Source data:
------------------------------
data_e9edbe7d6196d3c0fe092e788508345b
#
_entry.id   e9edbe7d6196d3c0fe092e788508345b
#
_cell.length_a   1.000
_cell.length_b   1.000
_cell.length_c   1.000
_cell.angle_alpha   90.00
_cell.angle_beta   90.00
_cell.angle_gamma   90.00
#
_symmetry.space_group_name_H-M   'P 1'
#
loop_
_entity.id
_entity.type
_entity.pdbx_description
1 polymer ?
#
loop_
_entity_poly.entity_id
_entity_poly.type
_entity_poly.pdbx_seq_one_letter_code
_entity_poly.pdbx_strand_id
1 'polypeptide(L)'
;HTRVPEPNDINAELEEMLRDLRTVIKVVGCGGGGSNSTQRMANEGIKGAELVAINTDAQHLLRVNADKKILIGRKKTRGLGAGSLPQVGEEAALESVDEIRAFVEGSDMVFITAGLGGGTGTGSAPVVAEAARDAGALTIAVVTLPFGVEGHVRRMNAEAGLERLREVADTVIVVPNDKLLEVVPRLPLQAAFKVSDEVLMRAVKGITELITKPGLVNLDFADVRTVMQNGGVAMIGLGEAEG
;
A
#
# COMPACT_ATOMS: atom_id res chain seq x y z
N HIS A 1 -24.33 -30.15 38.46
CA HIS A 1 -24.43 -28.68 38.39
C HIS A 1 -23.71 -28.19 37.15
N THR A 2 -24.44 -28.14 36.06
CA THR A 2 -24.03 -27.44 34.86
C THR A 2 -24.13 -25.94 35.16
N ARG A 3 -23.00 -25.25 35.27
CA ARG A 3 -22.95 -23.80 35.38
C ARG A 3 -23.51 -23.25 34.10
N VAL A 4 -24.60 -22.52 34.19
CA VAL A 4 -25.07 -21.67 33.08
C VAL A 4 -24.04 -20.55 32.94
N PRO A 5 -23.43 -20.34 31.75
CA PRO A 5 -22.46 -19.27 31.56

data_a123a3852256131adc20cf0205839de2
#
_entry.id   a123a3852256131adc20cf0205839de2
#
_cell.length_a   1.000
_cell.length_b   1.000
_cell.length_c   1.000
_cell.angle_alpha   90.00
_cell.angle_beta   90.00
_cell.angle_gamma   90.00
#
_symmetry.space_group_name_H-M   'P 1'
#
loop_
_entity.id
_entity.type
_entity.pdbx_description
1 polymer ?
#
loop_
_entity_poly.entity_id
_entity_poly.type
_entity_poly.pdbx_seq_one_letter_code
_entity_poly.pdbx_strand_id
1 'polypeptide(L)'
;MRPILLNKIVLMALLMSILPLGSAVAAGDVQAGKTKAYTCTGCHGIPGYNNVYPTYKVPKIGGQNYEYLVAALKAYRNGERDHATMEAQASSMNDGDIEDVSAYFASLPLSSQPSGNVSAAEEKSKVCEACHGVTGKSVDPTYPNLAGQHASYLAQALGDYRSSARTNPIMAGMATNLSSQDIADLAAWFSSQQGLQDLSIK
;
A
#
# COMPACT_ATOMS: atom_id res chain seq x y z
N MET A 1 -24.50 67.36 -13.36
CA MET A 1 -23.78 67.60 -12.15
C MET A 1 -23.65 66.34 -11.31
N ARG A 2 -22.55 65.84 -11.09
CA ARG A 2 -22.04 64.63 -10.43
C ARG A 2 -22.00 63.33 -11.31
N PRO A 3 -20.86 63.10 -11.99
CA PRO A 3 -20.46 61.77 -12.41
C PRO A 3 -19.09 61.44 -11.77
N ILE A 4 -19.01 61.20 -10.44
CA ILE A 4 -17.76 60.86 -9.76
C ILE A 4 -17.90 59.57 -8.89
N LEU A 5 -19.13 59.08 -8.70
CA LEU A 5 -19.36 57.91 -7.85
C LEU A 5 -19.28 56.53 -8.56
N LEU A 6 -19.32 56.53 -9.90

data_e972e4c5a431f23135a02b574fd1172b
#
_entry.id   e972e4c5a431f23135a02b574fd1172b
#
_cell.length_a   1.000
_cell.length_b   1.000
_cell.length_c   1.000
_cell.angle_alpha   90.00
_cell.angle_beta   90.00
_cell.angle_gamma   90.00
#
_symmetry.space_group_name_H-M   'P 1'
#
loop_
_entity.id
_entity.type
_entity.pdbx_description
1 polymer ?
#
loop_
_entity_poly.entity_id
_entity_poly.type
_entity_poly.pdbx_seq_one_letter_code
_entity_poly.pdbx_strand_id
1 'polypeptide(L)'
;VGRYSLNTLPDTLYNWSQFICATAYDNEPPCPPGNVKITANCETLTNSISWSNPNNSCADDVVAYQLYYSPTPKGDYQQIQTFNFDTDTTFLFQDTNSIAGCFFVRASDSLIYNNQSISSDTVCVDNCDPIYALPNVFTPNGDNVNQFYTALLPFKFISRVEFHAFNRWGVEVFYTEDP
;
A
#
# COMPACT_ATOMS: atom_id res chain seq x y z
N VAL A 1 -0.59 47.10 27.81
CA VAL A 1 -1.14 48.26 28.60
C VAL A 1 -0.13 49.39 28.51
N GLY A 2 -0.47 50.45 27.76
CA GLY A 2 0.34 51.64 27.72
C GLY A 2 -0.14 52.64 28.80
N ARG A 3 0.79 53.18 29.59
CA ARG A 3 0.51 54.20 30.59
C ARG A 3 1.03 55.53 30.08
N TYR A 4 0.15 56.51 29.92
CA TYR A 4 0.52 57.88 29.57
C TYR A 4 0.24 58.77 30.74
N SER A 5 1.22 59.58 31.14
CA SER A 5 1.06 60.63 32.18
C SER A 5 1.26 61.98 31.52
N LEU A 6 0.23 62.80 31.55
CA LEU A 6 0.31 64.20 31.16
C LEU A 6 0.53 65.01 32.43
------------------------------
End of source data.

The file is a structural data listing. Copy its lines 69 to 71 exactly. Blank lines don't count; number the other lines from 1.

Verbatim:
1 'polypeptide(L)'
;MRPILLNKIVLMALLMSILPLGSAVAAGDVQAGKTKAYTCTGCHGIPGYNNVYPTYKVPKIGGQNYEYLVAALKAYRNGERDHATMEAQASSMNDGDIEDVSAYFASLPLSSQPSGNVSAAEEKSKVCEACHGVTGKSVDPTYPNLAGQHASYLAQALGDYRSSARTNPIMAGMATNLSSQDIADLAAWFSSQQGLQDLSIK
;